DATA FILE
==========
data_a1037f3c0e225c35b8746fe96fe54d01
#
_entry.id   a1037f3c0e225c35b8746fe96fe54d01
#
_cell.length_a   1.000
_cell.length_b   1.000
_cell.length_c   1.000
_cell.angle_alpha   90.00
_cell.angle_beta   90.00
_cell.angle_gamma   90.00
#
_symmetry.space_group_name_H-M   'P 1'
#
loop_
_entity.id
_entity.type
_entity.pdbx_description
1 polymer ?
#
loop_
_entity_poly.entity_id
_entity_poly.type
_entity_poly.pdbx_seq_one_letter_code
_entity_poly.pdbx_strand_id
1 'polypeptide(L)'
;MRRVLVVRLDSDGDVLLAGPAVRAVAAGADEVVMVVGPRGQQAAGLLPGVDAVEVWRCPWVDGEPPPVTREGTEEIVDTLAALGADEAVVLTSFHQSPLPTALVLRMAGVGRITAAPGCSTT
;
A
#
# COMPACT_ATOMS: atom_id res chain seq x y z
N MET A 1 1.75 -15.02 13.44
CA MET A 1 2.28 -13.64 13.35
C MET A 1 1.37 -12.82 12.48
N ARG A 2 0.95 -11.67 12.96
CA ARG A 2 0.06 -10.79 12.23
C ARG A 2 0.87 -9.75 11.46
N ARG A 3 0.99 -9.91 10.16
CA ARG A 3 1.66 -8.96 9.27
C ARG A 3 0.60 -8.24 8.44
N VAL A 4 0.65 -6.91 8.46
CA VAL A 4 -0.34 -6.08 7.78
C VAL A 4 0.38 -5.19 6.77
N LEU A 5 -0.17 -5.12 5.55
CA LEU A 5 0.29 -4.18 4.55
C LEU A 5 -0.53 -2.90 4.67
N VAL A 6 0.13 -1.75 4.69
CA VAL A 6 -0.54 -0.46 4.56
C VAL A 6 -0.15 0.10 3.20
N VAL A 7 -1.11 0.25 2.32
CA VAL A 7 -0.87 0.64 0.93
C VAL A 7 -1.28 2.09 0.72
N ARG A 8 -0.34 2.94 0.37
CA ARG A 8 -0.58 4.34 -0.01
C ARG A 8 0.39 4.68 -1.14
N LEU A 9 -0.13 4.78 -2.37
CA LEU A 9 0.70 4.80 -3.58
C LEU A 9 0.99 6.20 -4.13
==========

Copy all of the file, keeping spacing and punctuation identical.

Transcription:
data_a1037f3c0e225c35b8746fe96fe54d01
#
_entry.id   a1037f3c0e225c35b8746fe96fe54d01
#
_cell.length_a   1.000
_cell.length_b   1.000
_cell.length_c   1.000
_cell.angle_alpha   90.00
_cell.angle_beta   90.00
_cell.angle_gamma   90.00
#
_symmetry.space_group_name_H-M   'P 1'
#
loop_
_entity.id
_entity.type
_entity.pdbx_description
1 polymer ?
#
loop_
_entity_poly.entity_id
_entity_poly.type
_entity_poly.pdbx_seq_one_letter_code
_entity_poly.pdbx_strand_id
1 'polypeptide(L)'
;MRRVLVVRLDSDGDVLLAGPAVRAVAAGADEVVMVVGPRGQQAAGLLPGVDAVEVWRCPWVDGEPPPVTREGTEEIVDTLAALGADEAVVLTSFHQSPLPTALVLRMAGVGRITAAPGCSTT
;
A
#
# COMPACT_ATOMS: atom_id res chain seq x y z
N MET A 1 1.75 -15.02 13.44
CA MET A 1 2.28 -13.64 13.35
C MET A 1 1.37 -12.82 12.48
N ARG A 2 0.95 -11.67 12.96
CA ARG A 2 0.06 -10.79 12.23
C ARG A 2 0.87 -9.75 11.46
N ARG A 3 0.99 -9.91 10.16
CA ARG A 3 1.66 -8.96 9.27
C ARG A 3 0.60 -8.24 8.44
N VAL A 4 0.65 -6.91 8.46
CA VAL A 4 -0.34 -6.08 7.78
C VAL A 4 0.38 -5.19 6.77
N LEU A 5 -0.17 -5.12 5.55
CA LEU A 5 0.29 -4.18 4.55
C LEU A 5 -0.53 -2.90 4.67
N VAL A 6 0.13 -1.75 4.69
CA VAL A 6 -0.54 -0.46 4.56
C VAL A 6 -0.15 0.10 3.20
N VAL A 7 -1.11 0.25 2.32
CA VAL A 7 -0.87 0.64 0.93
C VAL A 7 -1.28 2.09 0.72
N ARG A 8 -0.34 2.94 0.37
CA ARG A 8 -0.58 4.34 -0.01
C ARG A 8 0.39 4.68 -1.14
N LEU A 9 -0.13 4.78 -2.37
CA LEU A 9 0.70 4.80 -3.58
C LEU A 9 0.99 6.20 -4.13